Do a search of this website and you will find a lot of information.
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I've done searches, and I've found several relevant threads, including:
However, I'm trying to find direct comparisons between Microwalsh and the older models. Perhaps I've overlooked something in my search, but I haven't found a direct comparison.
One small comparison comes from the 6moons review of the MicroWalsh:
"20 years ago, the most musical speaker my budget could locate was the Ohm Walsh 4. By today's standards, it sounds dated and colored..."
Later the reviewer upgraded his Walsh 4s:
However, the upgrades he made cost $3000, quite out of my budget.
GO with the new series 3 drivers regardless of cabinet design or room size.
Either micro walsh or see if Ohm can offer a pair of Walsh 2's or equivalent upgraded to the new series 3 drivers. If not, and micros won't cut it, find out the lowest cost option for 100 Series 3 drivers.
I've owned Ohms for 30 years (including original Walsh 2's for 20+ years) and currently own three pair, one with Walsh 5 S3 drivers and one with 100 S3 drivers. The series 3 drivers are competitive with other modern speaker drivers/design in regards to overall performance. Micros are the smallest drivers in the S3 line.
Original Walsh speakers from the eighties through early 90's use the original (unofficially series 1)drivers which are markedly inferior to S3.
Dogue, note also another option is to pick up a pair of original Ohms with good cabinets used + order the drivers from Ohm and upgrade yourself. Note though that in many cases, you cannot just pop off the old driver and pop in the new. Cabinet and other modifications may be required. A call to Ohm should answer any questions regarding how to upgrade various models.
OR you can pick up a pair of old Ohms cheap somewhere and then trade them in for discount towards a new pair. IF you do this, make sure the cabinets are in good shape for trade-in; the shape of the drivers doesn't really matter. Ohm may take tradein on up to two pair for up to 40% of list price. ALso keep an eye on shipping costs to OHm if you do this, depending on your location, to make sure you end up ahead. You should be able to end up well ahead cost wise with this approach if you are careful.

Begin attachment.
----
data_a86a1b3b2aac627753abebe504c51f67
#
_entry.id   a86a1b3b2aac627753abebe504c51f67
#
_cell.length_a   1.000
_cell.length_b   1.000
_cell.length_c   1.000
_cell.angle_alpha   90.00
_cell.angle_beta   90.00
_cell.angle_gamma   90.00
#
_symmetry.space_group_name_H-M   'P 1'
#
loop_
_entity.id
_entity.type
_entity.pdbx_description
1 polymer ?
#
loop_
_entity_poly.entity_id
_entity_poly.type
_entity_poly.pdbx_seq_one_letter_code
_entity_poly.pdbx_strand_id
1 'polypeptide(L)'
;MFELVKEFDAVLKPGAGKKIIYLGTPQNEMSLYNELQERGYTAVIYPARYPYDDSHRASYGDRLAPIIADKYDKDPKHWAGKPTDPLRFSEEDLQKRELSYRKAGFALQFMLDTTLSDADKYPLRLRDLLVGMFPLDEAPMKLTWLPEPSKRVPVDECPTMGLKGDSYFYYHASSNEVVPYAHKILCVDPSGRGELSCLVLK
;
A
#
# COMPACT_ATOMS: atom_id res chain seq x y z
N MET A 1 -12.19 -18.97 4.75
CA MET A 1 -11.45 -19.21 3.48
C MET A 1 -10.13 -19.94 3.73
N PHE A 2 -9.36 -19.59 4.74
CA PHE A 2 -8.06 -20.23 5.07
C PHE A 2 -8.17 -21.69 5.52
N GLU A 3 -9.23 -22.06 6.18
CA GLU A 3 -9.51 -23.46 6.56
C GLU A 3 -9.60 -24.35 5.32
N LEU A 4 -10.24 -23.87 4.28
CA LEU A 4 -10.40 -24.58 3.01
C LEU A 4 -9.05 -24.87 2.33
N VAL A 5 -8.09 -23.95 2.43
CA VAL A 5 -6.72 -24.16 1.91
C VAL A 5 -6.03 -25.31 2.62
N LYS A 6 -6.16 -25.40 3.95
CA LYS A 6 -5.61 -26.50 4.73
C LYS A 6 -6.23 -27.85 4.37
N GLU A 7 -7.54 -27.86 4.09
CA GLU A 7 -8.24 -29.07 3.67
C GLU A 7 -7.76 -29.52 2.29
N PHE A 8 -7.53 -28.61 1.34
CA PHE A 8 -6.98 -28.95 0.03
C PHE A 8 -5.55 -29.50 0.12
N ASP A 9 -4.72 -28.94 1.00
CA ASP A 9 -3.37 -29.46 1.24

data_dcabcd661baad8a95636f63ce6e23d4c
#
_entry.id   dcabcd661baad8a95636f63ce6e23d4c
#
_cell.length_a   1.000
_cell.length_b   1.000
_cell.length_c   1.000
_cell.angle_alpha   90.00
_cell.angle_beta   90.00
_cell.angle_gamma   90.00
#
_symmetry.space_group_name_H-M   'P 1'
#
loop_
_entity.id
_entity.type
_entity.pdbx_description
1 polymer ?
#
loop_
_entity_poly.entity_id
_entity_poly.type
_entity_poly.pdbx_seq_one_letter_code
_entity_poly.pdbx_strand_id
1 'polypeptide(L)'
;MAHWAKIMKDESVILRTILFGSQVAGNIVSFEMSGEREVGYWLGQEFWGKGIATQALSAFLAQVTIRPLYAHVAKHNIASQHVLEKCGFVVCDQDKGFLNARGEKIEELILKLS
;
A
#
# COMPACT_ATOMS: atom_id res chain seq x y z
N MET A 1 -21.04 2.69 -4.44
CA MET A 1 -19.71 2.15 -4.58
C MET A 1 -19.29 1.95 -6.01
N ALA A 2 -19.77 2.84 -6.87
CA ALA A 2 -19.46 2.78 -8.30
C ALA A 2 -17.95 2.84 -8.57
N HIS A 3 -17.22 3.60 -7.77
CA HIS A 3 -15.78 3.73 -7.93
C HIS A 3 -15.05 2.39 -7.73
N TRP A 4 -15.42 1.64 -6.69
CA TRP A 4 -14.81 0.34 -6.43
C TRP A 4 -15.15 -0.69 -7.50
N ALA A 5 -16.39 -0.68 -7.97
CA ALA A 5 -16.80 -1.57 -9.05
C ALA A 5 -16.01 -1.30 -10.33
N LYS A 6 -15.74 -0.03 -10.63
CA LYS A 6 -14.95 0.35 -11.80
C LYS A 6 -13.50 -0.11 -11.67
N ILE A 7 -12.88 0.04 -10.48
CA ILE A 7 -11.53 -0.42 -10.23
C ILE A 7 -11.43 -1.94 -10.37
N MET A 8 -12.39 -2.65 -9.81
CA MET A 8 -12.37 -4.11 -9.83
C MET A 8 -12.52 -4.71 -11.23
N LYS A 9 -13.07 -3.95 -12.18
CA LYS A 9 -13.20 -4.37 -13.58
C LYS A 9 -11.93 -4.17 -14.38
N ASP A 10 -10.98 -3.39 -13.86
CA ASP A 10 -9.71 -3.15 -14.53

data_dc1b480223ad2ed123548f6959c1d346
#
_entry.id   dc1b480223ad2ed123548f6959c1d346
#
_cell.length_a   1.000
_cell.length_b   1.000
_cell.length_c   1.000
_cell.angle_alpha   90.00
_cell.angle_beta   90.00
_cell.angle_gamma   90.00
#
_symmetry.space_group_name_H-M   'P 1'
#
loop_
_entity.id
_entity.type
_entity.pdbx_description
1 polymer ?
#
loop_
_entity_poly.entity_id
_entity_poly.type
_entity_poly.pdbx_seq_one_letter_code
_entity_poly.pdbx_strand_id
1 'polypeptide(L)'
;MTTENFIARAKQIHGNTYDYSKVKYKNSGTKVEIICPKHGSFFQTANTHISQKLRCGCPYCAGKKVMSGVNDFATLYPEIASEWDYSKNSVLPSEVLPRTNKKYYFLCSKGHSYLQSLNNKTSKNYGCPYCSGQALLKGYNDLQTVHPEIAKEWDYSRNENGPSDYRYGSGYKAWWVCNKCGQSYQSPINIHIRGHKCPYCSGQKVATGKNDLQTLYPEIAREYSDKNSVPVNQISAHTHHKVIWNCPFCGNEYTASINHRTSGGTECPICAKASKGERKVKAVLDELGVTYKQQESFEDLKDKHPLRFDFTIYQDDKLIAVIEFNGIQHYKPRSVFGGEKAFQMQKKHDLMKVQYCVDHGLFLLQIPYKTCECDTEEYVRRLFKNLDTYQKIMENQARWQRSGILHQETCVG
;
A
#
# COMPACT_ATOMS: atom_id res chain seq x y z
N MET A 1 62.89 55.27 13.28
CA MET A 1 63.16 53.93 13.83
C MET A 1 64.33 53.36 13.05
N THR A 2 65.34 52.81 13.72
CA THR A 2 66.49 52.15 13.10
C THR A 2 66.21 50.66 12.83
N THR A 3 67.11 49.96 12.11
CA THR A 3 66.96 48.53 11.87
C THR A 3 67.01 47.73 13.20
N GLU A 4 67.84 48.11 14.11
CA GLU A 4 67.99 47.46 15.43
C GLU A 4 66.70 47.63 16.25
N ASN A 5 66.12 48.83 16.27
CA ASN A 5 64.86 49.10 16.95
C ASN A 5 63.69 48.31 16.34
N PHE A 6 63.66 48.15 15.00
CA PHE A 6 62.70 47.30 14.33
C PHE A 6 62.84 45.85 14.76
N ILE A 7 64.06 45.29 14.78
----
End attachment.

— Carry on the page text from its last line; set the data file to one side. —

I done 3 Ohm speaker upgrades over the last year or so and am happy to answer any questions if needed, but you should be able to get the answers you need from the vendor. They are generally very easy to work with.
Mapman, thanks for the advice.
I ended up ordering the Microwalsh Talls. I've had them now for just over a week. Initial impressions are quite favorable -- they are quite natural sounding and easy to place. I'm trying not to listen too critically until they're broken in. Initially, the bass is pretty weak; I'm hoping this will be alleviated as they're broken in.
My Walsh 5's came new and took months to break in.
My 100s were acquired 2nd hand and already well broken in.
I've never heard micros, but bass is certainly not an issue with the 100 S3s or Walsh 5 s3s.
Keep us posted if things do not open up. If so, that could be due to 1) room size, 2) room placement or 3) amplification.
I've used a Carver m4.0t, the amp section of a Tandberg 2080 receiver, and the Musical Fidelity A3CR with both 100 and W5 S3s. Never had bass issues with the 100 S3s, though amps did make a bif difference in overall presentation. I was never happy with the bass using the CArver with the bigger Walsh 5's despite it putting out over 300w/channel. THis was because it was not a high current design. The Ohms require high current, not just watts, and higher damping factors (>50) in order for an amp to take control of the drivers fully and realize full bass potential.
The micros are smaller than the 100s even, so they should not require massive watts, but I would bet they can still benefit from a high current amp, one that essentially doubles in power output from 8 to 4 and then from 4 to 2 ohms (ie say 70 watts @8 Ohm, 140 at 16, and 280 at 2 ohms.
What amp are you using currently?
I think the Onkyo should do pretty well with the smaller CLS drivers in the micros.
My observation has been the smaller CLS drivers (100 S3s in my case) are not as hard to drive and control properly as the larger ones (Walsh 5 S3s in my case).
Unless you are running in a significantly larger room or have the speakers located way out away from the wall or have some other unfavorable room acoustics happening, bass should not be an issue. Just give 'em some time to break in fully.
My "Super Walsh 2s" with the 100 S3 drivers are in a 12X12 sunroom with cathedral ceiling, about 18-24 inches out from the rear wall. The bass in this room was a bit too much for me at first so I loosely plugged the ports underneath to ease things up a bit. Now the bass is balanced much better, similar to my other rooms.
If my wife would allow it, I would probably opt to move these out another 6-12 inches for even better sound stage, at which point the plugs in the ports would probably come out again as well.
Glad to hear it.
Try moving the speaks 6" or so closer to the wall as a test if you haven't already and see if that helps.
Also, if you haven't already, make sure you have both speaks connected to amp in phase, ie + to + and - to - on both. Bass is compromised when speaks are mistakenly hooked up out of phase.
Meanwhile, I've loosely plugged the ports on my Walsh 2 Series 3 in my 12X 12 sun-room with cathedral ceiling and moved one out from the corner in order to lower the bass level which I thought was just a tad too much prior.